Where, and What, Is Charlotte’s Music Scene?

In a city of closing music clubs, where does that leave the music?



The local band Antiseen used to play often at the Tremont Music Club, one of four prominent local music venues that closed in 2016.

Chris Edwards

Our first #discussCLT event is coming up next week. Hope you’ve reserved your ticket. We’ll be discussing Charlotte’s food scene, as previously mentioned. When people talk about cities’ cultural offerings, they discuss the arts, sure, but food and music come into play, too. (You can quibble with me and say music falls under the arts umbrella; I won’t argue, but for now, let’s keep them separate.) You can find plenty of parallels: Cities have certain local “sounds” just as they have local cuisines, and the trick is to sustain them without selling out or watering down—if the cities have them at all.

I’ve lived in cities at both extremes. I hail from New Orleans, a city that requires no explanation of food and music scenes, which commingle freely. You eat while hearing live music; you hear live music before, during, and after you eat, and while walking to a place where you plan to eat; you attend a music festival where you buy food from vendors and eat it; you get brunch at a place with a live jazz quartet. You drink through all of it.

Then you encounter a place that, horrors, does not seem to appreciate a mélange of music, food, and drink as vital sustainers of the good life. At 22, I moved from New Orleans to a small city in Mississippi. A buddy of mine visited me a few months in.

He asked, “What’s the local music scene like?”

“Both bands suck,” I said. I wasn’t exaggerating. One of them, Easy Eddie and the Party Rockers—one does not forget such traumas—had as its lead singer the mayor of a neighboring town; they were miles past atrocious. The other looked and sounded like .38 Special if that act had spent the previous decade under a bridge. They played Sunday nights at the bar across the street from my apartment, so I endured more than once their dismal efforts to rock. They played a hideous, off-key version of Bob Seger’s “Main Street” twice per gig, in case someone wandered in late and missed it the first time, I guess. It was their crowd-pleaser. I was at least able to drink heavily. I spent a lot of time with my CDs that year.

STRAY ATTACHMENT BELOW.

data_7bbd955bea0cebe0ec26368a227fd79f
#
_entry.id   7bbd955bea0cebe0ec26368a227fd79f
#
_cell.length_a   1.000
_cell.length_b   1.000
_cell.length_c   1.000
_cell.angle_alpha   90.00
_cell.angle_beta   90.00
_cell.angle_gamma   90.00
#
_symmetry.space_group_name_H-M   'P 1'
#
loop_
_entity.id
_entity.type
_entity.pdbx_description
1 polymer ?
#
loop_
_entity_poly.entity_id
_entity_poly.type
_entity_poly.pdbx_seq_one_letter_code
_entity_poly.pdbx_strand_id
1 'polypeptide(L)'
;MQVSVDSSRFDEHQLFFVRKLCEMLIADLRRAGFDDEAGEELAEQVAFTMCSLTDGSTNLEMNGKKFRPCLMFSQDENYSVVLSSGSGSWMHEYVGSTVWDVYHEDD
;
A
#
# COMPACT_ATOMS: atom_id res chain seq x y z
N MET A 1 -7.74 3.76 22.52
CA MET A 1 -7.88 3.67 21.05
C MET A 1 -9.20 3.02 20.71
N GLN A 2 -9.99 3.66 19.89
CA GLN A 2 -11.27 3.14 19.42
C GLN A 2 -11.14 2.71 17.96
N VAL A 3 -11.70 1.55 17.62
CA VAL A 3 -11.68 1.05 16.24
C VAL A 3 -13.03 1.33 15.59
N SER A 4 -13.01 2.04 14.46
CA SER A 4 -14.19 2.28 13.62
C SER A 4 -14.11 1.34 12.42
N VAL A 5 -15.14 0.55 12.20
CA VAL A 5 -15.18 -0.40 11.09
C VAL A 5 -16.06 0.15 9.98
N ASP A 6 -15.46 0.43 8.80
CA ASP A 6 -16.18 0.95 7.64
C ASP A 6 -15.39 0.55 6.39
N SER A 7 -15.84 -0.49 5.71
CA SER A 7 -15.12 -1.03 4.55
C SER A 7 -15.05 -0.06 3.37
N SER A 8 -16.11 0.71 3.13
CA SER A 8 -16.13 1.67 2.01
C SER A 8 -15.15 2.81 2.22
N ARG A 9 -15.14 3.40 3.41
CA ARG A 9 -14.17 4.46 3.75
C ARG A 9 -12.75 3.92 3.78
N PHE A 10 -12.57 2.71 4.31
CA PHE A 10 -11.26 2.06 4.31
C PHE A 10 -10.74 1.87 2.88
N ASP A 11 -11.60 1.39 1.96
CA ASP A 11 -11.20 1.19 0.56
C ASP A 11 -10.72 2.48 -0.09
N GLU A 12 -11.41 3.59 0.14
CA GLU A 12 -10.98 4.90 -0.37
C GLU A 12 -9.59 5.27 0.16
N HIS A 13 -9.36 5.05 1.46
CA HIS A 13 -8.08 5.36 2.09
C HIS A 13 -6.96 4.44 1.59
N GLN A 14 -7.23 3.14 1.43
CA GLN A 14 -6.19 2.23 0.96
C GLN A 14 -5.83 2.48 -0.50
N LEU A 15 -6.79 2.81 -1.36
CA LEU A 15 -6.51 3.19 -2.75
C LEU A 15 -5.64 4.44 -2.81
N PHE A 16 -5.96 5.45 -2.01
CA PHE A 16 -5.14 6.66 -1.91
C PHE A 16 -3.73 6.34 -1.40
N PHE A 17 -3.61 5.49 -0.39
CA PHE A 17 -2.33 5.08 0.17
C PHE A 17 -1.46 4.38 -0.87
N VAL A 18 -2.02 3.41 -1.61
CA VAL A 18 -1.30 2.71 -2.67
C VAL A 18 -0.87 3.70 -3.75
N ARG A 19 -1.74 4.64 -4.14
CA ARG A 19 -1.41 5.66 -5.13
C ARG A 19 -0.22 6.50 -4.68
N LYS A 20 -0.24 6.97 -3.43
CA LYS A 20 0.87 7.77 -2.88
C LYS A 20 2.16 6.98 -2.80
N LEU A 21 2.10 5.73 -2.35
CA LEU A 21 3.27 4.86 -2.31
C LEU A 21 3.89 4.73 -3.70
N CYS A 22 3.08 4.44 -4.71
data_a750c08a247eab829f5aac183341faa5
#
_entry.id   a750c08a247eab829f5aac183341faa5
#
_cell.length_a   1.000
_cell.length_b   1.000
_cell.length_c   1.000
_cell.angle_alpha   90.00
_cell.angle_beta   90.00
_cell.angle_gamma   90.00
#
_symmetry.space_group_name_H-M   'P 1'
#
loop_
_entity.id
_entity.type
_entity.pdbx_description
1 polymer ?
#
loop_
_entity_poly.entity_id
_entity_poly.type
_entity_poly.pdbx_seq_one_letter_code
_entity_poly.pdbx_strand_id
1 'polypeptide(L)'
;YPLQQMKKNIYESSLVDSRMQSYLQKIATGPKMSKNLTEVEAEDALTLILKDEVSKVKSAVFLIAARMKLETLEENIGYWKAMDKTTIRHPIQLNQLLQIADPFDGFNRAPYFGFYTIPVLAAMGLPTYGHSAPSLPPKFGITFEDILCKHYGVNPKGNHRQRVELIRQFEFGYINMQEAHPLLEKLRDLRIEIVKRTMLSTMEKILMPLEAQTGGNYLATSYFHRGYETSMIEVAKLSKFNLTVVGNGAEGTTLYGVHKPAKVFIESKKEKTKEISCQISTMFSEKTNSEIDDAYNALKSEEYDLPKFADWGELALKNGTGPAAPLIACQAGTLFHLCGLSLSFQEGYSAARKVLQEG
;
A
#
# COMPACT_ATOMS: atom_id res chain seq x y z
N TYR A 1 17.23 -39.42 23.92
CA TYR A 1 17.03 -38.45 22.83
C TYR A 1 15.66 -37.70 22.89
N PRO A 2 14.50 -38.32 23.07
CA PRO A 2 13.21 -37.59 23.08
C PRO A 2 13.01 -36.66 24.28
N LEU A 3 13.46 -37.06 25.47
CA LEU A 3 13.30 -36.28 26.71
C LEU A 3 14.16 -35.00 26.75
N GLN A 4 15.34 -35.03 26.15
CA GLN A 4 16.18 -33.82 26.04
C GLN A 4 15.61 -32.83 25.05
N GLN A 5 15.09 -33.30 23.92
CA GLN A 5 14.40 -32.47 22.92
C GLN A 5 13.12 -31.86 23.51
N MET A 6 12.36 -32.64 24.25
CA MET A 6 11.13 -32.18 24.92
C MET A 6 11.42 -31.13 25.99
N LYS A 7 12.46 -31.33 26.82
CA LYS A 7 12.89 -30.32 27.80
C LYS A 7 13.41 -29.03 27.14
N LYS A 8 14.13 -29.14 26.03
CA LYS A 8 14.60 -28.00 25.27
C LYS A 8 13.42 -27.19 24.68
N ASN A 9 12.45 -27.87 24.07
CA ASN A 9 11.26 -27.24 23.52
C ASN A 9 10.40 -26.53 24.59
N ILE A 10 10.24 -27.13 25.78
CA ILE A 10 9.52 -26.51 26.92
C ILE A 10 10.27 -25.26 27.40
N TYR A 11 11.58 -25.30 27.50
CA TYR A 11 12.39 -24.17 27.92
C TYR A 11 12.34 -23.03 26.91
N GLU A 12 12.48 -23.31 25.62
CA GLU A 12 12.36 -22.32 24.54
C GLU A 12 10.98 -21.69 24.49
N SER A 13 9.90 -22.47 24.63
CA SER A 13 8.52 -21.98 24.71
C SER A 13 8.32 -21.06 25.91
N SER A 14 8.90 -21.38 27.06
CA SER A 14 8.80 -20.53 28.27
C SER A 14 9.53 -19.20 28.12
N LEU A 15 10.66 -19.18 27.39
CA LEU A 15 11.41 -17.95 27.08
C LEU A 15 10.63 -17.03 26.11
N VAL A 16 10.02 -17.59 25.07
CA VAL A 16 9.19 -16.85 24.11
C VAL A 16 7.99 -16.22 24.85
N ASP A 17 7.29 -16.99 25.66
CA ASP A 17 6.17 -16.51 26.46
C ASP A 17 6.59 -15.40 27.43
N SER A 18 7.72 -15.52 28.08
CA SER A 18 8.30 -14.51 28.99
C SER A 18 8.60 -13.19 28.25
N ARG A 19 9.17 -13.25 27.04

Charlotte, thank goodness, is not quite so bereft. But where is it? There’s talent out there, for sure. There are still places where bands can play, although in the last year, beloved independent music clubs like the Chop Shop in NoDa, Tremont Music Hall in South End, and the Double Door Inn in Elizabeth have shut their doors, squeezed by economic and development pressures. Another longtime local music club, Amos’ Southend, closed because owner John Ellison wanted to expand The Gin Mill, the bar he owns next door.

But to hear Jason Michel tell it on our most recent #discussCLT podcast, Charlotte’s music scene is on the rise. “The scene itself is spectacular,” Michel, the co-owner of Snug Harbor in Plaza Midwood, told co-hosts Andy Smith and Andy Goh. “It’s more vibrant than it’s ever been.”

True, but that’s not necessarily saying much. The standard isn’t so much Charlotte now versus 10 years ago as Charlotte versus its rival cities, Atlanta, Nashville, Raleigh, Durham. The clubs that remain in Charlotte can’t book every night of the week because people won’t come out on a Tuesday or Sunday night. The city lacks a regular music festival. Two of the biggest music venues, PNC Music Pavilion and The Fillmore (and accompanying amphitheater) at the AvidXchange Music Factory, are run by Live Nation and rarely book local acts. The company has opened another club, The Underground, at the Music Factory, for mid-level shows. But gaps remain between talent and venue, and venue and profit.

“It’s important to have places that are dedicated to a good sound, so that the bands sound great and they’re able to pay the bands well because of good turnout,” Michel said. “There’s nothing better than when we have a sold-out show with a decent ticket price, and the band just like—their eyes just explode when they see the wad of cash we give ’em. … Everybody’s walking out having had a great night, and the people in the bar are all abuzz and excited … I’m just saying, when it works, it’s beautiful.”

So what can make it work consistently? There’s no formula. It takes time and the proper mix of musicians, promoters, and fans who care enough to make support of live music a priority. Charlotte’s arts scene has grown tremendously, in large part because of public support to get museums built in the center city. Might it be time to devote a similar level of money and energy to local music, or can a local underground carve out new spaces where people can play and others can hear?

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